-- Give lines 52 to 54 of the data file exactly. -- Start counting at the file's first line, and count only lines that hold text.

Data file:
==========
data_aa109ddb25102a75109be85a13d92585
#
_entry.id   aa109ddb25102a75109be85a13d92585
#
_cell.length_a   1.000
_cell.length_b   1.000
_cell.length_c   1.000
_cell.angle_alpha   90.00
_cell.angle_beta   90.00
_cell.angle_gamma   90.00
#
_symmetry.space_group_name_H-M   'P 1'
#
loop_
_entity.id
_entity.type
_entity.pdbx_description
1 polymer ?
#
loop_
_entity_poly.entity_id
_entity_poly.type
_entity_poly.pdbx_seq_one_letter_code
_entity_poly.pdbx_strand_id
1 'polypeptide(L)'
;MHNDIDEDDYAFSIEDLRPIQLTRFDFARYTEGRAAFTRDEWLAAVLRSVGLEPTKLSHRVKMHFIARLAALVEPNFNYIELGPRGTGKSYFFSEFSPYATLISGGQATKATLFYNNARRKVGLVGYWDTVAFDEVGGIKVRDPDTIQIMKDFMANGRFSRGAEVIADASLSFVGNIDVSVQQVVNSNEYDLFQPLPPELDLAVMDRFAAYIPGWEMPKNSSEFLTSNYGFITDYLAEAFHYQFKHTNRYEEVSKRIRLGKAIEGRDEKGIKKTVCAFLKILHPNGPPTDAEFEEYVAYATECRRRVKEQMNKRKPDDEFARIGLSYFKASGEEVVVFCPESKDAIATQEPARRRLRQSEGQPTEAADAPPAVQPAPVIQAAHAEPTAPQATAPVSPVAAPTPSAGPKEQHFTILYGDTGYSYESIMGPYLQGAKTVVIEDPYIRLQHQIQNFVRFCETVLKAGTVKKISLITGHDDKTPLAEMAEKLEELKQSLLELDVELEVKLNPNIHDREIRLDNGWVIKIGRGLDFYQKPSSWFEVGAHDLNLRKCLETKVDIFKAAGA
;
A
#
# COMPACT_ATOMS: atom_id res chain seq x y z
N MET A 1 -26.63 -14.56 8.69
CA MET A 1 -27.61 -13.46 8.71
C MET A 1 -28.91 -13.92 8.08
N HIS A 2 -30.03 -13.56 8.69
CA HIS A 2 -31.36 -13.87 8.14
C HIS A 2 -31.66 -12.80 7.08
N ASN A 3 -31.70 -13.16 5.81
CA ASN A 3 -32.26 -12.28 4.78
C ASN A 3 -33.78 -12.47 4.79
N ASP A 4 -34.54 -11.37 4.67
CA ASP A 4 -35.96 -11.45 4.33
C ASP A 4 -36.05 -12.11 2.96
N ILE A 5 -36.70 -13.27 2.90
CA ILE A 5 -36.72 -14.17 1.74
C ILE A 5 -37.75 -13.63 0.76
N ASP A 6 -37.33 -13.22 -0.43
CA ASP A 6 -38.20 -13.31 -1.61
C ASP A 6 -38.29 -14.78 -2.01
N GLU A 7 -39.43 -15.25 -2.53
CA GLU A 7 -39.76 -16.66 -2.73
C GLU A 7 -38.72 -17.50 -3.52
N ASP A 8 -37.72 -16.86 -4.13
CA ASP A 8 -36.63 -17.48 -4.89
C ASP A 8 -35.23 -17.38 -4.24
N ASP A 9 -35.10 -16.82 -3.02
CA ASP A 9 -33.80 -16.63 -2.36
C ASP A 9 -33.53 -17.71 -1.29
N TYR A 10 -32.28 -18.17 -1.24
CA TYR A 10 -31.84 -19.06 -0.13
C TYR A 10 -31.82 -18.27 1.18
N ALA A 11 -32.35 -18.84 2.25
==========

N ASP A 8 -37.72 -16.86 -4.13
CA ASP A 8 -36.63 -17.48 -4.89
C ASP A 8 -35.23 -17.38 -4.24